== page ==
horse showing muscle wasting disease

This statement is in response to discussions that have arisen due to inaccurate IMM/MYH1 genetic test results by a non-UC Davis affiliated laboratory. UC Davis is issuing this statement because of its relationship to research related to this test, because it has its own patent-pending IMM genetic test, and because the UC Davis Veterinary Genetics Laboratory offers the test as a service.

The accuracy of published research by Drs. Carrie Finno (UC Davis) and Stephanie Valberg (Michigan State University) is not in question. The MYH1 mutation associated with myosin 1 myopathies was identified and validated with multiple methodologies including pyrosequencing, whole-genome sequencing and Sanger sequencing. One primer used for the pyrosequencing matches the region containing the mutation as well as a “pseudogene,” but this pseudogene region was excluded from assessment in their research.

Many different technologies are utilized for genetic testing in animals. Approaches optimized in research settings are typically not ideal for commercial diagnostic tests. This is true for a variety of diseases/conditions in many species. In the case of equine immune-mediated myositis (IMM), the genomic region containing the causative variant is complex and repetitive, making test design challenging. The primers reported in the original publication (Finno et al., 2018) for the IMM variant were optimized in a research setting, where they worked well and resulted in data that substantiated the causative nature of the variant, but they were not designed for commercial testing applications.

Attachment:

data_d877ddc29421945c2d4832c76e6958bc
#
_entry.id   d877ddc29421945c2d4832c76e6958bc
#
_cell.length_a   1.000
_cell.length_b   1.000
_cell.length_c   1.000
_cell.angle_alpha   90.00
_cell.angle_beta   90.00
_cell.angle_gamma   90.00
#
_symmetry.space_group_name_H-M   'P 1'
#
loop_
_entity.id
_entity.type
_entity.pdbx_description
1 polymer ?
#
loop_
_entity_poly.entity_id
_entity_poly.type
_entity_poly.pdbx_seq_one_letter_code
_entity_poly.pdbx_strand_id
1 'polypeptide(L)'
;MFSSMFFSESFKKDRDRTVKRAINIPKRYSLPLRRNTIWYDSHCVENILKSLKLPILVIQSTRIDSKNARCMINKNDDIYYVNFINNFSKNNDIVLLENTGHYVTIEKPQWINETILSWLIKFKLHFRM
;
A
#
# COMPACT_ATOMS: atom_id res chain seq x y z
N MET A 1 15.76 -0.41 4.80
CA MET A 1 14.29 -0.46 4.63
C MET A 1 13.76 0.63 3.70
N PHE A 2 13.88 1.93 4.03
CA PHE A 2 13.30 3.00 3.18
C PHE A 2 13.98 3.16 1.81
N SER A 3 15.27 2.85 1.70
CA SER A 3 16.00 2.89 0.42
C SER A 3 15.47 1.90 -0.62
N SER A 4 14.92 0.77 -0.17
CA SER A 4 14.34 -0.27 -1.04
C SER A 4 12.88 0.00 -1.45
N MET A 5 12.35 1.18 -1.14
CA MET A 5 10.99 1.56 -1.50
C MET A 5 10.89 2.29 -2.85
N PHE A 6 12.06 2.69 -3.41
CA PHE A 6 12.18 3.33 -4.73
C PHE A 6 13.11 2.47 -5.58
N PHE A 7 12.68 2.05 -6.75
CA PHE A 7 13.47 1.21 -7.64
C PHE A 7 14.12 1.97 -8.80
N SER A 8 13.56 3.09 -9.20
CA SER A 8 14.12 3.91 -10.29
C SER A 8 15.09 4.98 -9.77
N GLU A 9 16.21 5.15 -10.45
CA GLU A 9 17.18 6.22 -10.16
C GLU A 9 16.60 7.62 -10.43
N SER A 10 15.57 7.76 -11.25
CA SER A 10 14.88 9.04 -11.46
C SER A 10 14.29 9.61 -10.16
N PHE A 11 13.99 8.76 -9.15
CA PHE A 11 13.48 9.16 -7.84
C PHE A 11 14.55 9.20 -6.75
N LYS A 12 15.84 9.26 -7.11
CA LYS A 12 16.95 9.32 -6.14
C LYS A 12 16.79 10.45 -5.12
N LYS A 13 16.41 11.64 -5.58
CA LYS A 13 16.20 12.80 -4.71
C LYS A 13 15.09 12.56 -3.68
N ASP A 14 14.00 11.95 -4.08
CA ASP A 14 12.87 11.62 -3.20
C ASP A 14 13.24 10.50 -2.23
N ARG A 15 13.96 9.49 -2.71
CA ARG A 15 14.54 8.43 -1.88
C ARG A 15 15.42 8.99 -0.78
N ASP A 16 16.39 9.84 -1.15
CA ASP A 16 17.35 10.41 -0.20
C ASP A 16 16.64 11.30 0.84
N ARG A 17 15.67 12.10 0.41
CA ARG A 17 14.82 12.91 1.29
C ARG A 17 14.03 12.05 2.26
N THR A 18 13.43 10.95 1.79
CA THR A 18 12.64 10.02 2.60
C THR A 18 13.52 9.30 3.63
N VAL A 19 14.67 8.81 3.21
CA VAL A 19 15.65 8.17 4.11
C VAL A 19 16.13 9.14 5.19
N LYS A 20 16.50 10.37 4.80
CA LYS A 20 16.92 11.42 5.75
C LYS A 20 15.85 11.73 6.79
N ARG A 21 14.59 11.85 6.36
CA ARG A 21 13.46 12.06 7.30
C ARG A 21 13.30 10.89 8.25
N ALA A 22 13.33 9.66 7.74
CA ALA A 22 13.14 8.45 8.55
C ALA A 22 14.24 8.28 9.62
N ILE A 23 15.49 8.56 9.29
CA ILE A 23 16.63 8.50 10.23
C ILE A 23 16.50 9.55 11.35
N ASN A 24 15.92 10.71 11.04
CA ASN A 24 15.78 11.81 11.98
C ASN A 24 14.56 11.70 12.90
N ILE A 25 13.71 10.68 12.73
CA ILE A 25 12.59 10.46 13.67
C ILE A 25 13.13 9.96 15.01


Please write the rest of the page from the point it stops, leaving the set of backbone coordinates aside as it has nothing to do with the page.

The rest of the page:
Therefore, development of the IMM genetic test was informed by the research but was optimized for genetic testing standards. It is currently patent pending (PCT Publication No. WO2018218049A1) and jointly owned by UC Davis and Michigan State University.

UC Davis Genetic Testing Service: The UC Davis Veterinary Genetics Laboratory (VGL), as a current licensee of this test, has utilized their deep scientific experience and expertise in genetic testing to design a proprietary primer set that allows the specific amplification of the region containing the identified MHYM mutation. Their testing includes validated positive controls (horses confirmed with MYHM by biopsy and other sequencing techniques) and negative controls (horses known to be healthy and free of the mutation by other sequencing techniques) that ensure its accuracy. It is very important for horse owners to submit samples only to laboratories that can offer validated test results.  

UC Davis Veterinary Genetics Laboratory:

UC Davis School of Veterinary Medicine Researcher: Carrie J. Finno, DVM, PhD, Diplomate ACVIM; Associate Professor, Population Health and Reproduction and Gregory L. Ferraro Endowed Director, Center for Equine Health

Michigan State University College of Veterinary Medicine Researcher: Stephanie J. Valberg, DVM, PhD, DACVIM, ACVSMR; Mary Anne McPhail Dressage Chair in Equine Sports Medicine and Professor, Large Animal Clinical Sciences